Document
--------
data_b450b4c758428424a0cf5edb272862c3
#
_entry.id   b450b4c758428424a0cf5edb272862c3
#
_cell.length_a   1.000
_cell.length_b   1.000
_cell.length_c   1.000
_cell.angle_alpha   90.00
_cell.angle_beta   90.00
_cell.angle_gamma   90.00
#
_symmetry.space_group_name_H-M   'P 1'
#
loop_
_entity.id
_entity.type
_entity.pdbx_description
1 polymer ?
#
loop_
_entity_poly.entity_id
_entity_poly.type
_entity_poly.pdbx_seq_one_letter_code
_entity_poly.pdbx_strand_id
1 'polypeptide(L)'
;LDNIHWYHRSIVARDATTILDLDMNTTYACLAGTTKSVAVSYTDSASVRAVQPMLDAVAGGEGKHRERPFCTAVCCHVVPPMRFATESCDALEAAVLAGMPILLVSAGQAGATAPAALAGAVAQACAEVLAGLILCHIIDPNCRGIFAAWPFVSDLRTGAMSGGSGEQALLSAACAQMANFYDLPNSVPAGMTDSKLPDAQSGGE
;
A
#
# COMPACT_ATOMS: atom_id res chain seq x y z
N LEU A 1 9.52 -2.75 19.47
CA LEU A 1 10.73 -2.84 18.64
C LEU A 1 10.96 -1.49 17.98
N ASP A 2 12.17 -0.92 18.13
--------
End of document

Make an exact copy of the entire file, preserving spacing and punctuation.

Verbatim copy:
data_b450b4c758428424a0cf5edb272862c3
#
_entry.id   b450b4c758428424a0cf5edb272862c3
#
_cell.length_a   1.000
_cell.length_b   1.000
_cell.length_c   1.000
_cell.angle_alpha   90.00
_cell.angle_beta   90.00
_cell.angle_gamma   90.00
#
_symmetry.space_group_name_H-M   'P 1'
#
loop_
_entity.id
_entity.type
_entity.pdbx_description
1 polymer ?
#
loop_
_entity_poly.entity_id
_entity_poly.type
_entity_poly.pdbx_seq_one_letter_code
_entity_poly.pdbx_strand_id
1 'polypeptide(L)'
;LDNIHWYHRSIVARDATTILDLDMNTTYACLAGTTKSVAVSYTDSASVRAVQPMLDAVAGGEGKHRERPFCTAVCCHVVPPMRFATESCDALEAAVLAGMPILLVSAGQAGATAPAALAGAVAQACAEVLAGLILCHIIDPNCRGIFAAWPFVSDLRTGAMSGGSGEQALLSAACAQMANFYDLPNSVPAGMTDSKLPDAQSGGE
;
A
#
# COMPACT_ATOMS: atom_id res chain seq x y z
N LEU A 1 9.52 -2.75 19.47
CA LEU A 1 10.73 -2.84 18.64
C LEU A 1 10.96 -1.49 17.98
N ASP A 2 12.17 -0.92 18.13